Night of the Flapping Gums II: “Characters”

The mouth of Luis Suarez: Virgin territory for modern dentistry and the conduit for an inexhaustible spring of f***wittery.

Today it was reported that the Uruguayan Nosferatu has once again opened his mouth with staggeringly moronic results.  Enough time has passed that even though Suarez’s malevolent nibbling will forever be part of World Cup folklore, it has largely been consigned to history.  Many of us will forever more see him as a compulsive, aggressive idiot but by-and-large, the whole affair was over. Operative word being “was”.

According to reports, Suarez is now suggesting that his punishment for biting Chiellini during the World Cup was excessive and that FIFA punished him like they would a hooligan.  Given that football hooliganism is punished in many nations with criminal charges, potential prison time and lifetime bans, I think it’s safe to say he’s reaching a bit.

There’s not really much to analyse about this.  It’s pretty clear now that he’s a self-entitled, remorseless tool who likes nothing more than playing the victim.  In a week where Steven Gerrard and Martin Skrtel were sanctioned for stomping on players, the Suarez comments mingle with these incidents to give rise to a claim that frequently has me scratching my head:

“The game needs characters”

Does it?  Perhaps I’m a bit different from other fans in that my primary focus is on what happens on the field.  I’m not a fan of controversial “talking points” and don’t find debates over refereeing decisions to be especially enjoyable either.  If I had my way, football would be officiated by all-seeing robots that can correctly deem with 100% accuracy whether or not a foul has actually taken place.

I’m not denying that player personalities can provide a bit of a sideshow.  Eric Cantona’s puffed out chest and borderline arrogance made for some of the best Nike commercials I’ve ever seen.  With that said, I found nothing entertaining about seeing him stamp his studs into an opponent’s chest or derailing Man United’s 1994-95 campaign by losing it and jump-kicking a spectator.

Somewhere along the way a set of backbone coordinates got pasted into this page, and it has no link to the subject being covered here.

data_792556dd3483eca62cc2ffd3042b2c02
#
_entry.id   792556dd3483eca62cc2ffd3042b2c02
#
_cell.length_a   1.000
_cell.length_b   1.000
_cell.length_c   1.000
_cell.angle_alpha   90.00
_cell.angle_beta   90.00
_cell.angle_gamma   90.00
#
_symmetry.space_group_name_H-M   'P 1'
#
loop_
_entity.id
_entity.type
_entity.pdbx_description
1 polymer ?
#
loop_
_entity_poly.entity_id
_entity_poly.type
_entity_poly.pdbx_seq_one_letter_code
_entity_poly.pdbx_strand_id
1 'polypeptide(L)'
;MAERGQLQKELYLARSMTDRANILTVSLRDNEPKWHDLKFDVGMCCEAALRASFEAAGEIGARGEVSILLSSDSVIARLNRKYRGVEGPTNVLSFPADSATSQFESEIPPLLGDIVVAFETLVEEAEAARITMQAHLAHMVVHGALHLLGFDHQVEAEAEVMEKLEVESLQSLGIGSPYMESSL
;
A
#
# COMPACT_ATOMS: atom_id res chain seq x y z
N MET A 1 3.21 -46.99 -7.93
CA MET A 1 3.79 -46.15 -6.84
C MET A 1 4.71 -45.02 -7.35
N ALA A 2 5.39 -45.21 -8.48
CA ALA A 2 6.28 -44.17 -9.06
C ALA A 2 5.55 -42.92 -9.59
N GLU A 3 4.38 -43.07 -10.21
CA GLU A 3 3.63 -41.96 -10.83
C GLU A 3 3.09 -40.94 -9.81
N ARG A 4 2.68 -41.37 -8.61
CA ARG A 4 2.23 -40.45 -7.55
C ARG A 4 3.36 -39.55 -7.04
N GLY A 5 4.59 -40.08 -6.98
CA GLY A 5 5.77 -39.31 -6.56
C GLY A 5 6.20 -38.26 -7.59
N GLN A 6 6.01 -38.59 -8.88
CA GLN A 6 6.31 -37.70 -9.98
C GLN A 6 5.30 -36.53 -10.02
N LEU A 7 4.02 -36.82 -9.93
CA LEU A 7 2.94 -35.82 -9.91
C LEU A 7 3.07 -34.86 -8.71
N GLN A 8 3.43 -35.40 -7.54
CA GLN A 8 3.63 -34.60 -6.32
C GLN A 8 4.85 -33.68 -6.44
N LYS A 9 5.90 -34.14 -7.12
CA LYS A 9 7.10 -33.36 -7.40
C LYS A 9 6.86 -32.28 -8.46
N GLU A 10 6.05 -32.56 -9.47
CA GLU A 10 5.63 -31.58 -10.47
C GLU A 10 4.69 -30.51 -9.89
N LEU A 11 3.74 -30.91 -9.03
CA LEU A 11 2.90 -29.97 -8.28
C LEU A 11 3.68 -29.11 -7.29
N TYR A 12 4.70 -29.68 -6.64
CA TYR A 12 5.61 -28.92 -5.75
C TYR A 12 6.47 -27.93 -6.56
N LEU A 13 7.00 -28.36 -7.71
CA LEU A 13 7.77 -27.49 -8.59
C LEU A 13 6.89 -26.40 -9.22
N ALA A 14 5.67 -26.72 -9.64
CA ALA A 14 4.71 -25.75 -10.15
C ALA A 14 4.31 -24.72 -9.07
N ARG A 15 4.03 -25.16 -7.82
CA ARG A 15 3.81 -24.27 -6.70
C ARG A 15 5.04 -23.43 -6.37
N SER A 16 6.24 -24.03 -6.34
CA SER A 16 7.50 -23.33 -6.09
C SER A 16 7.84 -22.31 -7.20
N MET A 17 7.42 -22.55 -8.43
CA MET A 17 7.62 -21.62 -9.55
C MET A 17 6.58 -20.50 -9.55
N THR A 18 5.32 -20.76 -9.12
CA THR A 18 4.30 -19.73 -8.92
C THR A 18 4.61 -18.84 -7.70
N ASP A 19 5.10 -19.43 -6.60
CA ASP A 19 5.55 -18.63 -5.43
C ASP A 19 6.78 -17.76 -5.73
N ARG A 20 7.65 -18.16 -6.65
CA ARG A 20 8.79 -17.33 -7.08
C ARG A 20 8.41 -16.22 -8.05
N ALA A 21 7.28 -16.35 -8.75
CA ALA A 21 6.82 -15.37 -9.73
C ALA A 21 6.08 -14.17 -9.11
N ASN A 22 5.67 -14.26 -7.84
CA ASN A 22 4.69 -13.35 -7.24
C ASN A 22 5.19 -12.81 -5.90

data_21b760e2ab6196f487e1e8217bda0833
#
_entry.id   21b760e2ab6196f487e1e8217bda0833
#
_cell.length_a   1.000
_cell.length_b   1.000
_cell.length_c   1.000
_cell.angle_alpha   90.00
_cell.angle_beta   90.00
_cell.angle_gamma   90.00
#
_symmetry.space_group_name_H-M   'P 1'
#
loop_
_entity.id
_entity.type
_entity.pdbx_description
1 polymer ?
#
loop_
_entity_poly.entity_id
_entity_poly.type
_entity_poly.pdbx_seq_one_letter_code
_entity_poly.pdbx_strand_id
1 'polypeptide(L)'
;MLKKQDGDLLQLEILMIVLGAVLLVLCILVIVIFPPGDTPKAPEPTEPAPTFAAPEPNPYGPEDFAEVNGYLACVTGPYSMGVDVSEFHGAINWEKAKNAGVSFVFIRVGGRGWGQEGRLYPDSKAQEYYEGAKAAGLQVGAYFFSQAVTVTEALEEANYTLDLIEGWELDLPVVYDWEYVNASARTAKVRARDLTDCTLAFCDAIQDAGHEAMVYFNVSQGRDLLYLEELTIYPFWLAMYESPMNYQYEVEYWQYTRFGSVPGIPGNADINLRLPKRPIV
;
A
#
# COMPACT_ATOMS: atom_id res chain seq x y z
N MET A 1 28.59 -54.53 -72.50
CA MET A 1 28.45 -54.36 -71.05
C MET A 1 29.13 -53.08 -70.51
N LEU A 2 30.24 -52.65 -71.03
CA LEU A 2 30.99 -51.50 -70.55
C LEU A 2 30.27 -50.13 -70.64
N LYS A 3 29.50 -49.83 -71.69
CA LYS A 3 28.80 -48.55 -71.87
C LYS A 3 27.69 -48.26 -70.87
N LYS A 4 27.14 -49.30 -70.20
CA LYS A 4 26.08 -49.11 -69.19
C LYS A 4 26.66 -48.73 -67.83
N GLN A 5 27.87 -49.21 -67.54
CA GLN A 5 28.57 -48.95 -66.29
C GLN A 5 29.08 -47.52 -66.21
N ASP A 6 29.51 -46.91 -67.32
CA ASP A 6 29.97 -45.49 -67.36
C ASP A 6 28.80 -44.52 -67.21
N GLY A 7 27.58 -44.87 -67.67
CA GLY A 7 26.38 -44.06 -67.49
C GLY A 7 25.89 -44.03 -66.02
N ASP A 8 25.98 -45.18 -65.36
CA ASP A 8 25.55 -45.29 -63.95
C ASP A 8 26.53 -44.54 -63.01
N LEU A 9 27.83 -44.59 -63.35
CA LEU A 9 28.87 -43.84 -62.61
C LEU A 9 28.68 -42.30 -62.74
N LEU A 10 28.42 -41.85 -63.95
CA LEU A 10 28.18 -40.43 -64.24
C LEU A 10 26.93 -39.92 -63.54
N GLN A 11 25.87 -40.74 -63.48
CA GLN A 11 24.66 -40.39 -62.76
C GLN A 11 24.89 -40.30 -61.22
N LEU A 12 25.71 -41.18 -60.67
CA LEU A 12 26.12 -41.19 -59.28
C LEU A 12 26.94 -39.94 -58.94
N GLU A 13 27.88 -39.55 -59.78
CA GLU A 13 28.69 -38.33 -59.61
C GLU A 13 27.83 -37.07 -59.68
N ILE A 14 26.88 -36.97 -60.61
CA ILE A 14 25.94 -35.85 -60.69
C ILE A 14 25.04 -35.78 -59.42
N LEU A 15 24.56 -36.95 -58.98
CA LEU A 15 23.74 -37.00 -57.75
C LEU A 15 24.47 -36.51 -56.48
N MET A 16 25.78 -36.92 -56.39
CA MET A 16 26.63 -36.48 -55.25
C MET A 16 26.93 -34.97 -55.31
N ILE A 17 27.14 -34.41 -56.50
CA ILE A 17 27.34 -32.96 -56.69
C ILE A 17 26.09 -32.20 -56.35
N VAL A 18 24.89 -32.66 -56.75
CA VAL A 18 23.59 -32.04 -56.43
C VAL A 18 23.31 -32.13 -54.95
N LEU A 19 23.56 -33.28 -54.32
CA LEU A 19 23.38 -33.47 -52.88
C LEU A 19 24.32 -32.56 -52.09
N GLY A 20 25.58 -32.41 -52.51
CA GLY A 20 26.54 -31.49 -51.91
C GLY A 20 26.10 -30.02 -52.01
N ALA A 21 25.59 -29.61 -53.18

I’ll admit to taking pleasure in seeing Stephen Lenhart of the San Jose Earthquakes fail but that’s because I resent the wholesale hacking, diving and complaining that have become his hallmarks as opposed to “loving to hate him”.

I get my entertainment by seeing what these guys do on the field.  Luis Suarez is one of the best players around right now and creates enough of a spectacle with his sheer ability.  I don’t need him to be a pantomime villain to be entertained by him.  If anything, his idiotic behaviour mars my enjoyment of his play.  Partly it is because like Lenhart, I resent him.  Partly it is because those incidents invariably cause him to miss games, periodically removing a talented player from the sport.

As much of a talking point as the World Cup incident was, it robbed us of one of the tournaments potential stars.

Ryan Giggs and John Terry having alleged extramarital affairs adds nothing to the game for me.

Landon Donovan has provided LA Galaxy and US fans with a plethora of memorable moments.  He’s provided Quakes fans with a plethora of tainted ones.  He is among the most entertaining players that the nation has ever produced.  His forays into punditry have revealed him to have all the charisma of a concrete slab.  That doesn’t detract from who he was as a player.

For me personally, every player in the world could have mundane personal lives and the personalities of Alan Shearer and Michael Owen off the field and it would hardly impact my love of the game or my enjoyment of their play.  “Character” for me comes in the form of playing styles, strategies and what a player does with the ball.  I appreciate the heartfelt heroics of a player overcoming adversity. Those kinds of heroics don’t require a villain.


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